They came back to me again, SARS, asking me to wind down, and I pretended to be making a phone call. One was impatient and wanted to smash the glass. Their superior who had been soft all along got angry and dumped the number plates and documents on my bonnet and stormed out. The others followed him, entered their bus, and they drove ahead and waited. I was scared that they were still waiting along the same road I was to take, so I remained in the car. The bank policeman came back again, fuming, banging on the car and urging me to leave. I had to take the opposite direction amid a slow-moving traffic, driving insanely cutting through the traffic until I found a free road which was in the opposite direction to my house. I fled, literally.
At that point my phone had come on. The PPRO and his deputy called respectively. They had been trying to reach me. Their men who were on the way also called me saying they had been unable to reach me since and were now around. For the next hour they all kept calling checking up on me. Even the Lagos SARS commandant called, apologetic. They all rose to the challenge and began to look for the erring officers. The response on social media had been overwhelming, from colleagues, friends and family. I was in shock. Still in shock: I have read stories of SARS tracing people home in the night and killing them and a part of me is worried. Later at night I learnt the SARS team had been identified and would be arrested today. Does that eclipse the possibility of a retaliation?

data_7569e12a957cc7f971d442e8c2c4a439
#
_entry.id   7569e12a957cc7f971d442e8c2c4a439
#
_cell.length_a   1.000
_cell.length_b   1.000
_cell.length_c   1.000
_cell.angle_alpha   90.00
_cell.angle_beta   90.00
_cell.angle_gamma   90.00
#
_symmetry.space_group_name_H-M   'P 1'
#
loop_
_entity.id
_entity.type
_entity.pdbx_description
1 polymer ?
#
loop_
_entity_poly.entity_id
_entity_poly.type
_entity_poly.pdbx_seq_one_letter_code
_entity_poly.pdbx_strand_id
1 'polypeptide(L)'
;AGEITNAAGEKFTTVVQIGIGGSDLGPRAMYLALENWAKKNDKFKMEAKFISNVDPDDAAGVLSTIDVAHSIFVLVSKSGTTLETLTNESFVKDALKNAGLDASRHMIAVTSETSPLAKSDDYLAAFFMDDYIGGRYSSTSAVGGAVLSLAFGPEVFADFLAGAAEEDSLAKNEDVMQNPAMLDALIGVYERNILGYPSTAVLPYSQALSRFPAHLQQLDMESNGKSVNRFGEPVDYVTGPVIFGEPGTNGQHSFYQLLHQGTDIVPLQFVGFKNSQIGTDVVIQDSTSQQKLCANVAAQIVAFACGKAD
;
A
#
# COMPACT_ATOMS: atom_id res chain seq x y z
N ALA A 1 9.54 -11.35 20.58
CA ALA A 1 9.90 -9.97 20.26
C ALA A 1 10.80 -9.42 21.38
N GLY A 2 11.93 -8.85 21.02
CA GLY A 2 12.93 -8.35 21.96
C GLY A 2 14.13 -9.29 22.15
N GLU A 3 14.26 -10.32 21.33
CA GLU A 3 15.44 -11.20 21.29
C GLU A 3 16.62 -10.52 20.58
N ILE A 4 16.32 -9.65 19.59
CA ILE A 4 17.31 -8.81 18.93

It is not a country to die for, I know. But I recognize that one is not protected by silence. Nor is there protection in the incubus of fear, in a cowardly surrender to the prosperity of evil. Giving them the money they asked for could perhaps have been an alternative to the current anxiety, but ransom guarantees nothing, except temporary relief. In my evolution as a journalist, writer and, above all, a human being for whom slavery is not, I would be ashamed of myself funding evil to walk free. Yet I’m neither courageous nor smart. I am, in the main, merely lucky. Lucky for social media, for the goodwill and love of family, friends and strangers alike, for all of you who stood for me. Lucky for the higher echelon of the Nigerian police—the PPRO, his deputy, the commissioner, Lagos SARS commandant—professionals who, without any meaningful leads, fished out the erring officers in hours. I am grateful to all of you, even as I remain fearless in my advocacy for a decent nation-space.”
There are stories nearly everyday on social media of deaths of citizens at the hands of torturous SARS officers. Decency demands that we ascribe truth to those who narrate on behalf of the dead. But should we be cynical in doubting, how many stories of lucky survivors (which are just as many) would it require to convince everyone that SARS does not provide security, engender peace of mind or respect Nigerians?
SARS is a clear and present danger. End It.